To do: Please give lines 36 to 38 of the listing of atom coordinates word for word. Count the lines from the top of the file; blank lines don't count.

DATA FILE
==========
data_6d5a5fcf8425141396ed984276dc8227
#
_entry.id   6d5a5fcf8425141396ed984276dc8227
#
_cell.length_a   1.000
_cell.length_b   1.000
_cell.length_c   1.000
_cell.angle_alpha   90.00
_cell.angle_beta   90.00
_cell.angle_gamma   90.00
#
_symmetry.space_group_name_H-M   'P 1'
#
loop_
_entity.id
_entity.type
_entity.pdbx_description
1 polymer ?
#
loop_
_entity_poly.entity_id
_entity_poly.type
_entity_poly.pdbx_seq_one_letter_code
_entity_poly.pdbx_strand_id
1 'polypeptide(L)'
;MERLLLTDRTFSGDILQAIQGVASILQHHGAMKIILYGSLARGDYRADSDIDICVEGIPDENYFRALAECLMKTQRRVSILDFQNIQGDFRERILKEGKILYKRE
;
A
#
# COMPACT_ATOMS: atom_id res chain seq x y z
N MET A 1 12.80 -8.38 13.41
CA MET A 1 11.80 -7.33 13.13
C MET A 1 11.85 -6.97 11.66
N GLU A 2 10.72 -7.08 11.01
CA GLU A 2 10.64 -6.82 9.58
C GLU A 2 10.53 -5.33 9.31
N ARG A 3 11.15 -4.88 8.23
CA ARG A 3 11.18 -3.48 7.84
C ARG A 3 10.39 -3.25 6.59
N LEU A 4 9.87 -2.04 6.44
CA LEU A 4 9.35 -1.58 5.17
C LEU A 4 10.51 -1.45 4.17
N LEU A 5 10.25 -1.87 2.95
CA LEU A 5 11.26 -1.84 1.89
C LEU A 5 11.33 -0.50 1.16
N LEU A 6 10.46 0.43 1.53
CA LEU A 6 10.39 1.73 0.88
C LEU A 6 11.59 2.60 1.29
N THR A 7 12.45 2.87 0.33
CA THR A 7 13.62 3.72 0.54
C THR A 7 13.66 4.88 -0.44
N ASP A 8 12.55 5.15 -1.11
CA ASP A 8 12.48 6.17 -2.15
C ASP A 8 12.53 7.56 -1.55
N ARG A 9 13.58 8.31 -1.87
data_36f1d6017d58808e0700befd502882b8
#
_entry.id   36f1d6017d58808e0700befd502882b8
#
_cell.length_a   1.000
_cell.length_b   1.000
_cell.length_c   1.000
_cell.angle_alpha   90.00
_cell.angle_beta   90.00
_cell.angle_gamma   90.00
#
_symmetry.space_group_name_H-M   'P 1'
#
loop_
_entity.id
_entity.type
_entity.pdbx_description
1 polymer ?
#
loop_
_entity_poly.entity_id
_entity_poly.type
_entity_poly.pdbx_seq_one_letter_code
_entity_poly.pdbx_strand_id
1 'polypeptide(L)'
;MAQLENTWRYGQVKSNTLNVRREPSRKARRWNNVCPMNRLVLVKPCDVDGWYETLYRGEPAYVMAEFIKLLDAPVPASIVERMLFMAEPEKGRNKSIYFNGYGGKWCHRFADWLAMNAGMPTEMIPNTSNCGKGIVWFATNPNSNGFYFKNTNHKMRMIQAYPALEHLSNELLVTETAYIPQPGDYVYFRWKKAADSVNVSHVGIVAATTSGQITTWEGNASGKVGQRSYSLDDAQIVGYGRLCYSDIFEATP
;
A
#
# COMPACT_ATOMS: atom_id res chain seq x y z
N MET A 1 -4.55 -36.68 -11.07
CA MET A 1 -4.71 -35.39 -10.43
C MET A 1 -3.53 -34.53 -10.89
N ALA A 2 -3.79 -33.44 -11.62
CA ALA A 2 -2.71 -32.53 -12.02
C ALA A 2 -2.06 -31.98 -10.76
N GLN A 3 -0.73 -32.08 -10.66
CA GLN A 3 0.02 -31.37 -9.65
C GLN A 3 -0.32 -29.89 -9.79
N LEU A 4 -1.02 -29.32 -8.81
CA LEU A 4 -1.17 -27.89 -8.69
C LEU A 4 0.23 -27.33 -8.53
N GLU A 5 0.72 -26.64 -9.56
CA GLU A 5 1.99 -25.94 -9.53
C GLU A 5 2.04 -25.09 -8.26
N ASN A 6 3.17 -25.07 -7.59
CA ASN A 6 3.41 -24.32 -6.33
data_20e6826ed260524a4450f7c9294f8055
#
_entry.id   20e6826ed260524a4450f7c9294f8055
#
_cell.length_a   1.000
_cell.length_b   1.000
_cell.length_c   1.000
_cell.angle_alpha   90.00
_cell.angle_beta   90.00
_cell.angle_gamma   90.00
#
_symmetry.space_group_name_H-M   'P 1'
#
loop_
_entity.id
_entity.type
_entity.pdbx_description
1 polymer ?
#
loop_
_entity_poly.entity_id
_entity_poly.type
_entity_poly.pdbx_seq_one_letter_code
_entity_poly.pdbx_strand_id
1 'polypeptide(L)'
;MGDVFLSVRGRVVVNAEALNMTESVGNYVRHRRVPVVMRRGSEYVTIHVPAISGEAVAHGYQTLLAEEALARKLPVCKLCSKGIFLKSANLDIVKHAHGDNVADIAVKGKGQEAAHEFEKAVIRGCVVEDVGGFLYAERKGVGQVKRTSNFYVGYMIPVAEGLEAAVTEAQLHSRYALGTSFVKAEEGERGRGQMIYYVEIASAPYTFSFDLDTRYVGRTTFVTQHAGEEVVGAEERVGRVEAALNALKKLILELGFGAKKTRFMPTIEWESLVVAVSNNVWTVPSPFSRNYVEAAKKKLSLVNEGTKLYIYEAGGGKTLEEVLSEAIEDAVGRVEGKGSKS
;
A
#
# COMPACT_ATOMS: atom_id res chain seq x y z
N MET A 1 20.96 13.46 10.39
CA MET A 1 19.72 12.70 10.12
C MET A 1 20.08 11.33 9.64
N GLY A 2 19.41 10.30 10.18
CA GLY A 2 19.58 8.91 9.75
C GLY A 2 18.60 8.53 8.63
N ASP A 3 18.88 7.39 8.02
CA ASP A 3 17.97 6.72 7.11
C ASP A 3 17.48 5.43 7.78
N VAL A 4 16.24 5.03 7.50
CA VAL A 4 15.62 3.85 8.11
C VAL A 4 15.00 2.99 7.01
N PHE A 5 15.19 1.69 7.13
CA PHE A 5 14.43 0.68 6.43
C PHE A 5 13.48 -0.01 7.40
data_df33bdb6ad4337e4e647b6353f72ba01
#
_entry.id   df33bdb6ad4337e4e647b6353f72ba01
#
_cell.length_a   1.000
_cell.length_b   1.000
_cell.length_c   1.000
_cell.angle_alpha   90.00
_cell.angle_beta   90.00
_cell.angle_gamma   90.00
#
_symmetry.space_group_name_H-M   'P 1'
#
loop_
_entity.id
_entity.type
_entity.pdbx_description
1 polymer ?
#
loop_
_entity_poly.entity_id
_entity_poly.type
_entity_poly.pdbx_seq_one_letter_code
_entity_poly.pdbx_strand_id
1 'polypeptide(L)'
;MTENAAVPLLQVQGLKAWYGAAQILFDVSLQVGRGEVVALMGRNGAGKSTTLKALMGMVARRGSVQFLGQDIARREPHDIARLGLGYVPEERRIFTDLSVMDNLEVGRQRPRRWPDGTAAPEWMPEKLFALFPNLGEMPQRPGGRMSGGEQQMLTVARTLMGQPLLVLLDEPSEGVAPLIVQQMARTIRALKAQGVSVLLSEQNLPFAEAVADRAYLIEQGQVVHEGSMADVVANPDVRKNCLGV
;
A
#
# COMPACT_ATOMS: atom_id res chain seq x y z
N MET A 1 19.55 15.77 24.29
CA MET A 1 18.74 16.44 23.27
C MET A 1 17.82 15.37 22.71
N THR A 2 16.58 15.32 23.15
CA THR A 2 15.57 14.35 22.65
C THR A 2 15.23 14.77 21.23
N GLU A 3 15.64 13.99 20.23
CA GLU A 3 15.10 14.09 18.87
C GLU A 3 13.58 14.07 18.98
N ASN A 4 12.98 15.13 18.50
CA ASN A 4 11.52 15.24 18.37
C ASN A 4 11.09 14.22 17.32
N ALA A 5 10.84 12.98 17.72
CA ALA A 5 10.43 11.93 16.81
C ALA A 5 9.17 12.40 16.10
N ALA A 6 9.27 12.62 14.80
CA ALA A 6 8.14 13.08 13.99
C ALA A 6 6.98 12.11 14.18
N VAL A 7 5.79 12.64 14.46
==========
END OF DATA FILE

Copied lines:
C GLU A 2 10.53 -5.33 9.31
N ARG A 3 11.15 -4.88 8.23
CA ARG A 3 11.18 -3.48 7.84